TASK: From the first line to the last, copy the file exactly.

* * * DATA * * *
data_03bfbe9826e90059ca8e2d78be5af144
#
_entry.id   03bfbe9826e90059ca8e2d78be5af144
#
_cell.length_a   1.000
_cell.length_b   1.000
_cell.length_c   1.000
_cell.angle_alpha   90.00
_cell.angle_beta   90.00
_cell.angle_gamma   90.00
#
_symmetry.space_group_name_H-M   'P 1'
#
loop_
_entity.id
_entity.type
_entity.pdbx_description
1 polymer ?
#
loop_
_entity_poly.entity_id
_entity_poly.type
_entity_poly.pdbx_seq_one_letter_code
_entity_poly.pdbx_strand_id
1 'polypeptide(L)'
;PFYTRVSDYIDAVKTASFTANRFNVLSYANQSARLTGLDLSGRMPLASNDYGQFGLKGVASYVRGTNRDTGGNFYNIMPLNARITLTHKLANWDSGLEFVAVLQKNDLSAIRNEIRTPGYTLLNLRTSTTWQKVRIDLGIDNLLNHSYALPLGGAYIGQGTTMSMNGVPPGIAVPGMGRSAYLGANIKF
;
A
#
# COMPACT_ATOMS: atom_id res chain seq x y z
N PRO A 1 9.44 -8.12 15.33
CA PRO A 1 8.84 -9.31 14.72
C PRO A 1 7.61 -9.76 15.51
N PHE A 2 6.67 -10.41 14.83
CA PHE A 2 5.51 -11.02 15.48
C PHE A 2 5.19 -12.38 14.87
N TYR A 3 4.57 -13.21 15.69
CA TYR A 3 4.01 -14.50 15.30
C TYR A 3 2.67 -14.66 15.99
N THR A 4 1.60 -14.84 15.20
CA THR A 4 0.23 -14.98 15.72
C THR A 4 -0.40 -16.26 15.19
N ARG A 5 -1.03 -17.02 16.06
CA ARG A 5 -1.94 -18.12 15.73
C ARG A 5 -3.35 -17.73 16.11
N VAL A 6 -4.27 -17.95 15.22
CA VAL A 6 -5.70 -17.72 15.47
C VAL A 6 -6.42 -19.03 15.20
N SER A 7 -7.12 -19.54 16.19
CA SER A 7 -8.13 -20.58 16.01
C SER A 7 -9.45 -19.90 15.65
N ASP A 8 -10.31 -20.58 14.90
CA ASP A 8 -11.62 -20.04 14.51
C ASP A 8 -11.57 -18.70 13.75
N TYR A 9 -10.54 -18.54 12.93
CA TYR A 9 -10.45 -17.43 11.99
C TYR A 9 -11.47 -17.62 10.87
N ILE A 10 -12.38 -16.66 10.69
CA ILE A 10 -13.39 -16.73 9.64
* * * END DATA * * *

data_03bfbe9826e90059ca8e2d78be5af144
#
_entry.id   03bfbe9826e90059ca8e2d78be5af144
#
_cell.length_a   1.000
_cell.length_b   1.000
_cell.length_c   1.000
_cell.angle_alpha   90.00
_cell.angle_beta   90.00
_cell.angle_gamma   90.00
#
_symmetry.space_group_name_H-M   'P 1'
#
loop_
_entity.id
_entity.type
_entity.pdbx_description
1 polymer ?
#
loop_
_entity_poly.entity_id
_entity_poly.type
_entity_poly.pdbx_seq_one_letter_code
_entity_poly.pdbx_strand_id
1 'polypeptide(L)'
;PFYTRVSDYIDAVKTASFTANRFNVLSYANQSARLTGLDLSGRMPLASNDYGQFGLKGVASYVRGTNRDTGGNFYNIMPLNARITLTHKLANWDSGLEFVAVLQKNDLSAIRNEIRTPGYTLLNLRTSTTWQKVRIDLGIDNLLNHSYALPLGGAYIGQGTTMSMNGVPPGIAVPGMGRSAYLGANIKF
;
A
#
# COMPACT_ATOMS: atom_id res chain seq x y z
N PRO A 1 9.44 -8.12 15.33
CA PRO A 1 8.84 -9.31 14.72
C PRO A 1 7.61 -9.76 15.51
N PHE A 2 6.67 -10.41 14.83
CA PHE A 2 5.51 -11.02 15.48
C PHE A 2 5.19 -12.38 14.87
N TYR A 3 4.57 -13.21 15.69
CA TYR A 3 4.01 -14.50 15.30
C TYR A 3 2.67 -14.66 15.99
N THR A 4 1.60 -14.84 15.20
CA THR A 4 0.23 -14.98 15.72
C THR A 4 -0.40 -16.26 15.19
N ARG A 5 -1.03 -17.02 16.06
CA ARG A 5 -1.94 -18.12 15.73
C ARG A 5 -3.35 -17.73 16.11
N VAL A 6 -4.27 -17.95 15.22
CA VAL A 6 -5.70 -17.72 15.47
C VAL A 6 -6.42 -19.03 15.20
N SER A 7 -7.12 -19.54 16.19
CA SER A 7 -8.13 -20.58 16.01
C SER A 7 -9.45 -19.90 15.65
N ASP A 8 -10.31 -20.58 14.90
CA ASP A 8 -11.62 -20.04 14.51
C ASP A 8 -11.57 -18.70 13.75
N TYR A 9 -10.54 -18.54 12.93
CA TYR A 9 -10.45 -17.43 11.99
C TYR A 9 -11.47 -17.62 10.87
N ILE A 10 -12.38 -16.66 10.69
CA ILE A 10 -13.39 -16.73 9.64